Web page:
Thursday, 4 July 2013

Making The Most Of Attic Space Without Costly Building Work

Unused or disorganised attic storage space is opportunity knocking. If you need extra room, even the crawl-space under a trussed roof can be turned into a storage-boon with basic, low-cost preparation, potentially saving you thousands on expensive renovation or self-storage. Preparing the attic properly is crucial to optimising the space, and importantly, to ensuring your prized possessions are safe and protected. The cost need not run to anything like the expense of a full conversion though, which averages a staggering £20,000 to £30,000 in the UK. There are three key issues when re-claiming an attic as effective storage space: good organisation, adequate ventilation, and effective insulation.


De-cluttering the space is a top priority. Clear out the entire area and par down to the minimum, then take time to itemise what you want to keep. This makes carrying out ventilation and insulation upgrades easier, and gives and indication of what fittings need to be installed: a basic platform, simple [or elaborate] shelving, or even a floor. For larger items and bigger quantities of things to store, resist the urge to put down plywood directly on the joists. The underlying insulation can be damaged by restricted airflow. Raised platforms are a quick and inexpensive solution that will keep the insulation, and the ceiling below, in pristine condition. To maximise storage options, suspended shelves can be custom fitted to the rafters, which dramatically increases usable space as well as making it easier to find those Christmas decorations.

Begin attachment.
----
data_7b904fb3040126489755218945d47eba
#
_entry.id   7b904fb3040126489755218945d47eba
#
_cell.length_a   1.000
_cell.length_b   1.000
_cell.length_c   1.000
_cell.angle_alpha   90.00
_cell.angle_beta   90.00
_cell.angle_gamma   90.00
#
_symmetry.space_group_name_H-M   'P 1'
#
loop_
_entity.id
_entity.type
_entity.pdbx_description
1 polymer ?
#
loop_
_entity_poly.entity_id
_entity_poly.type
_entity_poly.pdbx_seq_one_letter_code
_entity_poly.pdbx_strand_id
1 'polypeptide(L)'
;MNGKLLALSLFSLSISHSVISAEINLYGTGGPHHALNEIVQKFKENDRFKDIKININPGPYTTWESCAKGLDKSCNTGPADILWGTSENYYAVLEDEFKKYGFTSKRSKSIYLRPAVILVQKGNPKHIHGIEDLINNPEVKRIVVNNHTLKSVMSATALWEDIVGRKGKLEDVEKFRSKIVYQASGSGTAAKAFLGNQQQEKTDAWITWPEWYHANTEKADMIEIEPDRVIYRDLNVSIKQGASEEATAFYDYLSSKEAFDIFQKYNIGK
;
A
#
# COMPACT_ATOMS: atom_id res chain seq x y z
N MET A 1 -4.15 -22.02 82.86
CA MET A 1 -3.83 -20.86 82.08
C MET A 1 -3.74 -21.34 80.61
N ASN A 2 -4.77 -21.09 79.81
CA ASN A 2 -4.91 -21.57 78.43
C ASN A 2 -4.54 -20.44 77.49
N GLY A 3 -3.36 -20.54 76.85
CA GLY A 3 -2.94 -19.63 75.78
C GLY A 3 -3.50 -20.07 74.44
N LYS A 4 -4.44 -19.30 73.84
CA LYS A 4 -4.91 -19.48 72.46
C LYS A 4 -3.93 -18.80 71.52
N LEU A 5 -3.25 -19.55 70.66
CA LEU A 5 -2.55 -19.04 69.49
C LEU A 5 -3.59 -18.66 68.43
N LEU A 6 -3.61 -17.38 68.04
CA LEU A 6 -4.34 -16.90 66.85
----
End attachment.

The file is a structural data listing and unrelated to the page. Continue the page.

A rubbish removal service is worth considering for dealing with the inevitable stacks of unwanted junk that will pile up. Skip hire outfits are a dime a dozen, but it pays to be discerning and do some checking: one skip hire firm boss recently made huge profits from illegally dumping waste in vacant lots and protected areas.

A company called Anyjunk offers a good alternative to skip hire. They promote themselves as an “eco friendly dumping service” and have even won a number of environmental awards. If the cute and highly visible red trucks are anything to go by, Anyjunk is also one of the friendlier and more accessible disposal services in the UK.


Unless it is properly ventilated and insulated, an attic cannot be safely used for storage. Proper ventilation prevents mildew and other problems that cause damage to furniture, books and other items by preventing excessive heat and humidity from building up, and reducing condensation. Well-placed vents take advantage of natural air circulation, but mechanical fans that are triggered by heat and humidity sensors can also be installed at low cost.


Why should an attic be insulated if it is only used for storage? Large fluctuations in temperature are detrimental many materials: books and photographs degrade, wood dries out, and fabrics and upholstery fade when exposed to very hot or cold temperatures. Unconverted attic spaces tend to have insulation only between the ceiling joists of the room below. When using the attic for storage, insulation should be installed between the rafters. Faced batting in combination with baffles–to maintain good air circulation–can be quickly and easily installed with just a few basic tools.

The end result

Whatever the current state of your attic space, low-cost measures can optimise it for safe storage. One final note: once your attic is fitted and all of your photos and winter clothes are neatly organised and inventoried, don’t forget to make regular checks for any signs of leakage or unwelcome visitors, both of which are likely to cause damage.

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